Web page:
Nvidia’s fairly new upscaling technology, DLSS, is quite popular, and you can probably find it in most games’ settings nowadays. It’s an excellent way to boost FPS without sacrificing image quality.
However, DLSS’s downside is that it does not work on all Nvidia cards, but Nvidia Image Scaling (NIS) does. Both have the same goal, but they work pretty differently.
So what’s the snag? Which one of these two attributes is superior for obtaining more FPS in-game?
Well, dive right into this article, and let’s explore the benefits of using one or the other feature.
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DLSS – Deep Learning Super Sampling
Deep Learning Super Sampling is one of Nvidia’s proudest software innovations. It utilizes an RTX card’s Tensor Cores to upscale an image through a complex deep learning network (AI).
Using this AI, the pictures produced by DLSS are alike to the original quality and, occasionally, even superior to the original.
How does DLSS accomplish this?
When DLSS is enabled, a game renders at a lower resolution (analogous to the native resolution). At the same time, the Tensor Cores put in the work to develop an image that’s closer to the native resolution.
Of course, this brief explanation is highly simplified, but what goes on in the Nvidia GPU is certainly more intricate. Either way, it goes without saying that DLSS is remarkably useful as it enhances performance while delivering a high-quality image.
How much performance or quality a user can get depends on the setting they pick in-game: Ultra Performance, Performance, Balanced, and Quality.
However, DLSS is not all great. We mentioned Tensor Cores a couple of times now, and this piece of hardware can only be found in Nvidia’s RTX 2000 and 3000 graphics cards. Upcoming Nvidia cards will most probably support DLSS too. In other words, DLSS can’t be used in non-RTX GPUs.
It’s also important to note that DLSS needs to be integrated per game by developers and Nvidia. So, even though the supported game list is expanding every day, you may still end up with a game that doesn’t have this feature.
But this is where NIS comes in!
NIS – Nvidia Image Scaling
NIS is a feature that’s been with Nvidia GPUs for some time now, but it hasn’t gotten any attention until AMD released Radeon Super Resolution, a similar feature.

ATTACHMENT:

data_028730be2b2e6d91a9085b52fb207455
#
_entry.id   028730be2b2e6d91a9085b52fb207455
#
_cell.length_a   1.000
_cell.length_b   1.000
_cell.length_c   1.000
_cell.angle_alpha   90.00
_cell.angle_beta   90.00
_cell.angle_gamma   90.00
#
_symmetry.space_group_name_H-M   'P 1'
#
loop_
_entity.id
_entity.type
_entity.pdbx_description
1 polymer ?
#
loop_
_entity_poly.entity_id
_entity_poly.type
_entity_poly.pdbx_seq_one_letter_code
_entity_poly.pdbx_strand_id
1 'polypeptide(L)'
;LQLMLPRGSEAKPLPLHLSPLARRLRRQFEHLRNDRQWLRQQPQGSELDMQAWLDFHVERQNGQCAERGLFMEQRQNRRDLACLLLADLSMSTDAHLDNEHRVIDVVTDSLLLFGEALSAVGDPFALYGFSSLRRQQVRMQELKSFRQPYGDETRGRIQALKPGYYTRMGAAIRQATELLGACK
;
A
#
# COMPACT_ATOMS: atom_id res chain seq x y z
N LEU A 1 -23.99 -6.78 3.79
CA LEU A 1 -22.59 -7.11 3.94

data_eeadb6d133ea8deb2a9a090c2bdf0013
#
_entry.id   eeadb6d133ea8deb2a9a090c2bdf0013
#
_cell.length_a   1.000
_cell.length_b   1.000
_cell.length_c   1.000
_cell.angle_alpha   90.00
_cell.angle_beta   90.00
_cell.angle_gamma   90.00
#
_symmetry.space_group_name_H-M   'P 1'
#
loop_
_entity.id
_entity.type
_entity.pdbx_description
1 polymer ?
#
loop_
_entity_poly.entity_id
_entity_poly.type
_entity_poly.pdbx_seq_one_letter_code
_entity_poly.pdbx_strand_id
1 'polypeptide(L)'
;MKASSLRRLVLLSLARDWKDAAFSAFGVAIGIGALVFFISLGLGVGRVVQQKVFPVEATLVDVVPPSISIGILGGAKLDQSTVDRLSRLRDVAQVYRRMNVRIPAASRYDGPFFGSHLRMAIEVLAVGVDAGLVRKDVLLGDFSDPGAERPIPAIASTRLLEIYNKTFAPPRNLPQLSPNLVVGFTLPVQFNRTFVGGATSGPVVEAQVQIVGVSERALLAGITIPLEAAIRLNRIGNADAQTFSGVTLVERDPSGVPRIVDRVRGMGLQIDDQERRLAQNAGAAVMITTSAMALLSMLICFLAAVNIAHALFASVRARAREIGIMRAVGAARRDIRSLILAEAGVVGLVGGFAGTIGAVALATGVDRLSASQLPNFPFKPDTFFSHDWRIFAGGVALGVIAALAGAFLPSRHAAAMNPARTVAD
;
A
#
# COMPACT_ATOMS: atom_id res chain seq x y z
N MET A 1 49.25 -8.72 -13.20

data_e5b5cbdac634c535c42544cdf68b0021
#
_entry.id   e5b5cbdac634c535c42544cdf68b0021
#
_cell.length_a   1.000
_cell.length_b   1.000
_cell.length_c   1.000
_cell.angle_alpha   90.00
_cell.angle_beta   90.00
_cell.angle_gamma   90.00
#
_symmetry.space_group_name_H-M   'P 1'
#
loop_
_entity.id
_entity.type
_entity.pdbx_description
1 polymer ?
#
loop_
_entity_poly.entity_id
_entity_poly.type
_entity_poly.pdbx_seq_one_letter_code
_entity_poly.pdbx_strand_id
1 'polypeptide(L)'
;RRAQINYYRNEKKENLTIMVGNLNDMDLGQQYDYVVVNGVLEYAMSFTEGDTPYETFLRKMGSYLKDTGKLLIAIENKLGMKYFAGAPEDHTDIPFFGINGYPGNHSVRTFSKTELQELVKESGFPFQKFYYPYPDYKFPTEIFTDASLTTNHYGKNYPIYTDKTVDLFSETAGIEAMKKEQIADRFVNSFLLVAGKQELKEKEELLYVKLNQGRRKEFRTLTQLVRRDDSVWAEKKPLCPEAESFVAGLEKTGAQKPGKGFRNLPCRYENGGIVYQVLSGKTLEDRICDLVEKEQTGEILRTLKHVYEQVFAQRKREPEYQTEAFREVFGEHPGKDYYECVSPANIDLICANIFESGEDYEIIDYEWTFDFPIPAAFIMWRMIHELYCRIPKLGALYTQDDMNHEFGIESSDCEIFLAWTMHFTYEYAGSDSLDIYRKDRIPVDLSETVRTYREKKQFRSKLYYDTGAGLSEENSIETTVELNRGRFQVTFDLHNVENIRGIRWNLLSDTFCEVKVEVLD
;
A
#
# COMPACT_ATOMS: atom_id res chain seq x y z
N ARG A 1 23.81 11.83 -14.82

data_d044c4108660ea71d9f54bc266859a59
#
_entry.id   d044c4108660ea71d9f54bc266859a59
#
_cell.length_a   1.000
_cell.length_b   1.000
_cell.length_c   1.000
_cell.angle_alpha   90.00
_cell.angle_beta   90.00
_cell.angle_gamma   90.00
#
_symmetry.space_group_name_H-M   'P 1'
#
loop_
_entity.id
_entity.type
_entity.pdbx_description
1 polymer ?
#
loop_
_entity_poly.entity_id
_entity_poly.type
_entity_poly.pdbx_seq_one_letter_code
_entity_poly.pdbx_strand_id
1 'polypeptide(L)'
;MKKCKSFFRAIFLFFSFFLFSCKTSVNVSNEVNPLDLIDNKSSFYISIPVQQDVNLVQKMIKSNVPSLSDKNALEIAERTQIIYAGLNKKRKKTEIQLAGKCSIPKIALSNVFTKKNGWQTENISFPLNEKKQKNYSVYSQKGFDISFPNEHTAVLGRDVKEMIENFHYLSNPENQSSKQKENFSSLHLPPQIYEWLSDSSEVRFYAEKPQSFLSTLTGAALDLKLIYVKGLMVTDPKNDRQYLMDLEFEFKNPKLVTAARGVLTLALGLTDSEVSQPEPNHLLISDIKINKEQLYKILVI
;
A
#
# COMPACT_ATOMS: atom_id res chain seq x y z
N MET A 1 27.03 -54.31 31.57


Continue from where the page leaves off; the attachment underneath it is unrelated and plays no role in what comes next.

Today, NIS is much more effective at upscaling because it’s been updated with a “6-tap filter with four directional scaling and adaptive sharpening filters”. This boosts image quality and performance.
Here’s a video from KitGuruTech showcasing NIS in various games:
What differentiates NIS from DLSS is that it doesn’t require proprietary hardware (like RTX) and is driver-based. In other words, (almost) all Nvidia graphics cards with the appropriate driver can use NIS.
Unfortunately, AMD GPU users are unable to use this feature.
Also, note that Nvidia Image Scaling does not need per-game integration; instead, it can be activated through GeForce Experience. In other words, it can be activated for any game.
NIS vs. DLSS
When both of these features are available, which one should you use?
Let’s examine a few of the benefits and drawbacks:
- Image Quality – With Nvidia’s Tensor Cores and deep learning, the final image is of much higher quality compared to using NIS.
- Performance – Again, thanks to DLSS’ AI upscaling, the performance boost is superior to NIS.
- Game support – NIS supports many games simply because it’s enabled through Nvidia’s driver, while DLSS needs to be available in-game to be used.
- Supported Hardware – DLSS is proprietary to RTX GPUs, while NIS can be enabled on most Nvidia cards.
Overall, DLSS is the better upscaling technology. It’s a complex upscaling deep learning network, so naturally, it provides better performance and quality.
So, here’s the deal:
If you possess an RTX graphics card in your computer and DLSS is offered in a game, make use of it. If you lack an RTX GPU or DLSS is unavailable, yet you require that additional increase in frames per second, utilize NIS.
In terms of updates, both DLSS and NIS have a future. How long this future will last, we can’t precisely know.
DLSS has the potential to be expanded into a so much more powerful AI, but since it relies on hardware, it may not be that future-proof. When (or if) DLSS 3.0+ comes out, it may need a more powerful RTX card to use it.
On the other hand, NIS is a much simpler upscaling solution and software-based, making it a lot easier to update, i.e., be future-proof.